The New York Times
Six members of a pro-American Sunni Awakening militia died in an explosion while waiting in line for their salaries near Baquba, northeast of Baghdad, on Thursday. The attack highlighted growing Sunni frustration with how the Shiite-dominated Iraqi government deals with their security.
The Sunni Awakening militias were originally created and paid under U.S. military auspices, but the job of disbursing their pay has gradually been handed over to the Iraqi government over the past three years. Tensions have developed over what militia members say has been late pay and other shabby treatment.
On Thursday, the militiamen arrived early in the morning at an Iraqi army barracks outside Baquba and were told to stand in line and wait. Such lines of security service employees at recruiting stations or elsewhere are known to be a favored target for insurgents.
“What happened today was a clear security breach,” Ziyad Ahmed, an official in the Diyala provincial council, said in an interview.
A second bomb, planted in a car parked nearby, blew up a few minutes after the first, hitting people who were trying to help the wounded. Together, the two bombs killed six and wounded 35, a regional health official said.
Although Awakening members are still staffing checkpoints, and being attacked, the militia’s future after the U.S. pullout at the end of the year is unclear.
The Iraqi government has said it intends to replace militias with police officers where it is feasible to do so, and to offer civilian jobs in government agencies to militiamen who stand down.
Awakening members, though, complain of grudging treatment by the central government, including the hassle in being paid. A prominent militia leader in Baghdad, Ali Hatim Suliman, said members were now receiving salaries as irregularly as once every three months. Back pay is owed to about 5,000 members, he said.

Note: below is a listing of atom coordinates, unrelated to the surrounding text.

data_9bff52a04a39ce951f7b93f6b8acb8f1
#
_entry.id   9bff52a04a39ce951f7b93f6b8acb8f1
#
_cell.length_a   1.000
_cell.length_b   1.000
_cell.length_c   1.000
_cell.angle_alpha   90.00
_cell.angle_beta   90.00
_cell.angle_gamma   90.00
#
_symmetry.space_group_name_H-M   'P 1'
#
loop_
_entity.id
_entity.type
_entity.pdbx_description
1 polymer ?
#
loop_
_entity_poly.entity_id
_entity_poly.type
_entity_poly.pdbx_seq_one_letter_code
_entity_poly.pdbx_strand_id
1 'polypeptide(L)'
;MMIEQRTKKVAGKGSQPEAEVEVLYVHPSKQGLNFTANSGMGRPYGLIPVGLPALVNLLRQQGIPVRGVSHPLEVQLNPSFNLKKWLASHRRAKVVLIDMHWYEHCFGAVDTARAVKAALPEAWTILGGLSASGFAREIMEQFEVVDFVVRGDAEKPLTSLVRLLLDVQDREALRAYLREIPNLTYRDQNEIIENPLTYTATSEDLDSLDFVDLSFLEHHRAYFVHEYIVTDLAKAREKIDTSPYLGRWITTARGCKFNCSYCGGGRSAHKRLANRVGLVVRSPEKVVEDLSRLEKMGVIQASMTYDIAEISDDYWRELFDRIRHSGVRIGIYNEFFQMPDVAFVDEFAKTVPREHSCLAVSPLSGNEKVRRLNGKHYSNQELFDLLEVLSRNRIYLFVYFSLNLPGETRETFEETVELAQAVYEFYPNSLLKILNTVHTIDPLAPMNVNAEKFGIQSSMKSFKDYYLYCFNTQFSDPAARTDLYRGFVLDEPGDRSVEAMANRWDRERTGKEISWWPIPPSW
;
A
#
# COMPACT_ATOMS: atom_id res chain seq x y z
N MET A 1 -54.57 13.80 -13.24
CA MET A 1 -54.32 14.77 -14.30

“They deal with us just to satisfy the Americans,” he said.
In a sign of the tension between the authorities in Baghdad and prominent Sunnis, the police Monday raided Suliman’s office in a villa in the capital, after he criticized Prime Minister Nouri al-Maliki in a television interview last month and called al-Maliki’s cabinet members “animals.” The police denied that the raid was retaliation and said they were merely investigating whether Suliman had proper title to the building.
About 50,000 Iraqis now serve in Awakening units, the Al-Mada newspaper reported Wednesday, down from about 180,000 at the peak of the movement in 2007. The Ministry of Water Resources said this week that it had hired 559 militiamen, a meager contribution to the job of winding down the militias.
How the Awakening ends is an important legacy of the war. The U.S. military’s decision to form alliances with tribal militias turned the tide in Sunni areas of Iraq, many U.S. commanders say.
Not all Shiite officials want them disbanded. Tawfik Yasseri, a member of Parliament and candidate for interior minister, told Al-Mada that the militia units should remain in place in case of a “security gap” when U.S. forces pull out.
In another sign that violence persists in Iraq, bombs killed four policemen and one civilian in Karada, a Shiite neighborhood of Baghdad. The first explosion killed the civilian and wounded five others, luring the police. When they arrived, the second bomb detonated. To the south, three bombs hidden in motorcycles exploded outside cafes in Basra, killing four people and wounding 30.
The New York Times